Creating a better future
Here at Change2, creating digital content and tools to drive behaviour change resulting in sustainable outcomes is what we are all about. We've been working on it for a while, and through our sister company 2and2 - www.2and2.com.au - we've gained a great deal of experience in using digital channels to run large scale behaviour change and educational programs.
Recently I've been talking with Dr Julie Albright at the University of Southern California about their smart grid demonstration project, and how we could use Change2's learnings to develop digital tools to drive energy efficient (EE) behaviour amongst the general populace. I
When talking about the smart grid, it is often presented as the silver bullet for driving energy efficient behaviour. The thought is, give people the ability to measure their consumption and they'll reduce it. But anyone who has worked more broadly in education and behaviour knows that it is both more complicated and more subtle than that. We have to learn from marketing. Different messages and different engagement techniques are needed for different audiences. Some people respond to graphs and numbers, others respond to values-based messages etc.
While thinking about how smart grid technology can be linked to communications and digital tools to create true behaviour change, I decided to create a list of key motivating factors, with some of my thoughts about how they relate to the digital world. Let me know what you think about them, or if there are any I have missed.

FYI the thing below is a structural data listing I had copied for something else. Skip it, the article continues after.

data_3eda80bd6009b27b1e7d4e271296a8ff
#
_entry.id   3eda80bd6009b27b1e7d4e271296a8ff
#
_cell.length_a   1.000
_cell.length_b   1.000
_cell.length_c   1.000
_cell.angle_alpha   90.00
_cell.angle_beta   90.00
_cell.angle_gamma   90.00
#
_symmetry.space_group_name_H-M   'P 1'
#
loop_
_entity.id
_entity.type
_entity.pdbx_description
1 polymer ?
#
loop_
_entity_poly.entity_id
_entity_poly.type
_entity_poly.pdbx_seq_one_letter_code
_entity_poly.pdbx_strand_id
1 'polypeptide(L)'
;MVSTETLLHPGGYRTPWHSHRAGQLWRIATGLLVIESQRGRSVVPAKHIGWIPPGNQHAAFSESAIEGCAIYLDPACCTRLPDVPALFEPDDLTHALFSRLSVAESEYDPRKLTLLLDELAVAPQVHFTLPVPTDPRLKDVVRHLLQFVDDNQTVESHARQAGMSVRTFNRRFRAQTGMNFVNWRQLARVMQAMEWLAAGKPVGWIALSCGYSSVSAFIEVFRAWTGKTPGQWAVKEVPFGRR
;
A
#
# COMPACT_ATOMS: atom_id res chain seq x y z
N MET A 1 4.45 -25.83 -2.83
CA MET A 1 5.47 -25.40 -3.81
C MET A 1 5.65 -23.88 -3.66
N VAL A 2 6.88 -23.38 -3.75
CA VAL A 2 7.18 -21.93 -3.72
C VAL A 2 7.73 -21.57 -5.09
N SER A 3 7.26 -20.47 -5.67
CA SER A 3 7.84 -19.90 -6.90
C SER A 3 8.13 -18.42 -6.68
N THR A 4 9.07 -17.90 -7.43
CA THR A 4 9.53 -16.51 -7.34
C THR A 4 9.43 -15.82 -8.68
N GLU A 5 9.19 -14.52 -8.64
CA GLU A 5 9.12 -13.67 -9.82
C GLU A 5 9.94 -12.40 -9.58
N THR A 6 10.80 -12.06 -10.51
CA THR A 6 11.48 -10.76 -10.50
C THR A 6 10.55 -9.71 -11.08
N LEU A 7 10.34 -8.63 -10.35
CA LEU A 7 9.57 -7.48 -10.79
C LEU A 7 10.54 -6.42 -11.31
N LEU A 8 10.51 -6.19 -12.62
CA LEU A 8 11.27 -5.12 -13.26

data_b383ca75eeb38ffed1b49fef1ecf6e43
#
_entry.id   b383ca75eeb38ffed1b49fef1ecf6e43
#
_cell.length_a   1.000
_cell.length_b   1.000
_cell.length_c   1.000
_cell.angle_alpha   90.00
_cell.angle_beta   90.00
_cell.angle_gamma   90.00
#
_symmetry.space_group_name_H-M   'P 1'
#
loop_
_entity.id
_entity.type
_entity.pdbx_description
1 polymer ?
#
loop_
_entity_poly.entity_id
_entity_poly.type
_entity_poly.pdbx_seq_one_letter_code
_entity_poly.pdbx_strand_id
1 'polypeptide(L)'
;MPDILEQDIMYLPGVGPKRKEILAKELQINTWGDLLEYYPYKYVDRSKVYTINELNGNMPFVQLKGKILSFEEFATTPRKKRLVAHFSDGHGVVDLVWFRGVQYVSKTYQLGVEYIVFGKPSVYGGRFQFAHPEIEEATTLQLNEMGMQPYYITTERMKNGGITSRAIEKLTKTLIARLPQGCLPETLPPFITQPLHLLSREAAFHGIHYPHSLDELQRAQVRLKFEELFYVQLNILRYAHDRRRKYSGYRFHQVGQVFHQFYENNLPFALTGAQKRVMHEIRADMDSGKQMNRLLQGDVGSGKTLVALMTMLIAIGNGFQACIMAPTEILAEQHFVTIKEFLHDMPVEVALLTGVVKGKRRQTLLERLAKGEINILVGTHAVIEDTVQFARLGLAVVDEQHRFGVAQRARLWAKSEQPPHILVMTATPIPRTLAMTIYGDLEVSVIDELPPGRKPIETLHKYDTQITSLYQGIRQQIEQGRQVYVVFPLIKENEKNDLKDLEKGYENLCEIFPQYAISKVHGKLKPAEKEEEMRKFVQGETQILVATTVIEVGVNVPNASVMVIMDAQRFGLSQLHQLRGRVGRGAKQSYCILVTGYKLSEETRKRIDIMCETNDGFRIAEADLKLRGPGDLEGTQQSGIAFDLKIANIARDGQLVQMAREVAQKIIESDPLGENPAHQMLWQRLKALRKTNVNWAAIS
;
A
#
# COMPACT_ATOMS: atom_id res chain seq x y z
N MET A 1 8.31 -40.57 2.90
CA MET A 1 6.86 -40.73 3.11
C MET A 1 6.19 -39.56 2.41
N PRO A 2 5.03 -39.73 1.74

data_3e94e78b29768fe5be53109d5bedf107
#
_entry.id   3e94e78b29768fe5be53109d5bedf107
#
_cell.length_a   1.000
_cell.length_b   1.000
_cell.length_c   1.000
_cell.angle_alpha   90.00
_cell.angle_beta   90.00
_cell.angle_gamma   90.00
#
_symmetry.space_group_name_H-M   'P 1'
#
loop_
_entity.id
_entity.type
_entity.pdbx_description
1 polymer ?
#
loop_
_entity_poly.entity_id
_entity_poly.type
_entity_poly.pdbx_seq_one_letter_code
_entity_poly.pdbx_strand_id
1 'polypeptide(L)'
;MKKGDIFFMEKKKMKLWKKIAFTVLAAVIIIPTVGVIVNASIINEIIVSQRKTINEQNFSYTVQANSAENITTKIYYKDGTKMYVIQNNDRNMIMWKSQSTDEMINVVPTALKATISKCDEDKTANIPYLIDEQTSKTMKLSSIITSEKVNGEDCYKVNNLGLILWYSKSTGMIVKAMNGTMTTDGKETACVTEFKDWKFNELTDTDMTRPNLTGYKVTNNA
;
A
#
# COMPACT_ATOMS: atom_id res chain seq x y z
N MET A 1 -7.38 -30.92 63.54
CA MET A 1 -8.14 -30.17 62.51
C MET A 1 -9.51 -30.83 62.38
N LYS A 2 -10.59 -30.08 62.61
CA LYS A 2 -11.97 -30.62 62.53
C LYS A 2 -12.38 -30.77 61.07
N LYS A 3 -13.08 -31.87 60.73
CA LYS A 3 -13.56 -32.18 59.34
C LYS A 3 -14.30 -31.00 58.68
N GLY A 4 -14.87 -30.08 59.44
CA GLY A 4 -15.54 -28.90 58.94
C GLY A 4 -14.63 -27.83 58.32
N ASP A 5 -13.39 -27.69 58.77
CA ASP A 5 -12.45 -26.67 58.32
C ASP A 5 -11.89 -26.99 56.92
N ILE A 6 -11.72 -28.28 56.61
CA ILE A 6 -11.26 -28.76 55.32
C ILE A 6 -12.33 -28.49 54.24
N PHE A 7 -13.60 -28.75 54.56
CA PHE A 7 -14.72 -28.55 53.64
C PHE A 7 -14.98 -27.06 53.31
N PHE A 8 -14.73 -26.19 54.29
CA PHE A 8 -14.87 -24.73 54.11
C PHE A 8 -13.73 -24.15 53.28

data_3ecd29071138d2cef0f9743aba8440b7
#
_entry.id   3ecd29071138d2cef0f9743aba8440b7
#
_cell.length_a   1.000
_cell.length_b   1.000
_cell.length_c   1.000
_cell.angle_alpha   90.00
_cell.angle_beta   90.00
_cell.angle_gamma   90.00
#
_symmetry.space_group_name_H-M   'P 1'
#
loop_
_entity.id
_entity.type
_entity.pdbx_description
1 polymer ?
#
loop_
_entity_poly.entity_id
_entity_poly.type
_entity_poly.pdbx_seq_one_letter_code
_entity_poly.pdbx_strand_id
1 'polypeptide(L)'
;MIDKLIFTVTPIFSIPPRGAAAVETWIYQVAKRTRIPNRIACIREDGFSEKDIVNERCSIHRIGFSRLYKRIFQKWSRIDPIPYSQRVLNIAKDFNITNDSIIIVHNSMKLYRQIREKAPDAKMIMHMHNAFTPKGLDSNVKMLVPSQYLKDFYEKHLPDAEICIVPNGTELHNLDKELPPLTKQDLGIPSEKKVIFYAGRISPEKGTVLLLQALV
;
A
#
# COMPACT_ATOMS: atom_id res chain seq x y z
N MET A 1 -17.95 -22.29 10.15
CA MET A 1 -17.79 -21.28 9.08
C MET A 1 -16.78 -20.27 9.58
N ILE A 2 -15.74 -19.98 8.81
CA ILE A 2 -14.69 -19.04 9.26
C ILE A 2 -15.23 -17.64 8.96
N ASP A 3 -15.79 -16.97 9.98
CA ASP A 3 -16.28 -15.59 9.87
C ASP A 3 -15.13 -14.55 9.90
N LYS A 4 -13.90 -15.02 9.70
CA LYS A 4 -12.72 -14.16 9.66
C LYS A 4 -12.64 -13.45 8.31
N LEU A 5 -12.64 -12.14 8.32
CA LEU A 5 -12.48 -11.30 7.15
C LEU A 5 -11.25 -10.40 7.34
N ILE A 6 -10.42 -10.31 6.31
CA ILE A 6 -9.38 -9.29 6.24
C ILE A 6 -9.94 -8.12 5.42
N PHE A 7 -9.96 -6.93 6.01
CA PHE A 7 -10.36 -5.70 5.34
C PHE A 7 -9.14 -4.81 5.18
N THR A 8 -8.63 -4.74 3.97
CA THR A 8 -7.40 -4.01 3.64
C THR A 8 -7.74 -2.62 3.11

Normative - The strongest motivator for most people is ensuring their behavior is in-line with accepted social norms. If everyone else in the house starts turning off lights when they leave the room, then I will too. If all my friends put CFL’s in their homes, then I will be embarrassed for them to come over and see I still use incandescent globes, and so will upgrade. The underlying aim of any behavior change program should be to redefine what is normal. Make the desired behavior the normal behavior, and every thing else will fall into place.
The closer the peer group the stronger the effect of the normative message. An individual is much more likely to change their behavior because their close friends have adopted a new norm, than because wider society has adopted the new norm. This makes online social networks particularly effective as a platform, as it allows individuals to directly connect and compare with their closest peers which is highly likely to drive change. As any one individual is likely to be a part of any number of social groups, a viral effect takes place where change in one group permeates the next and gradually pushes out into broader society.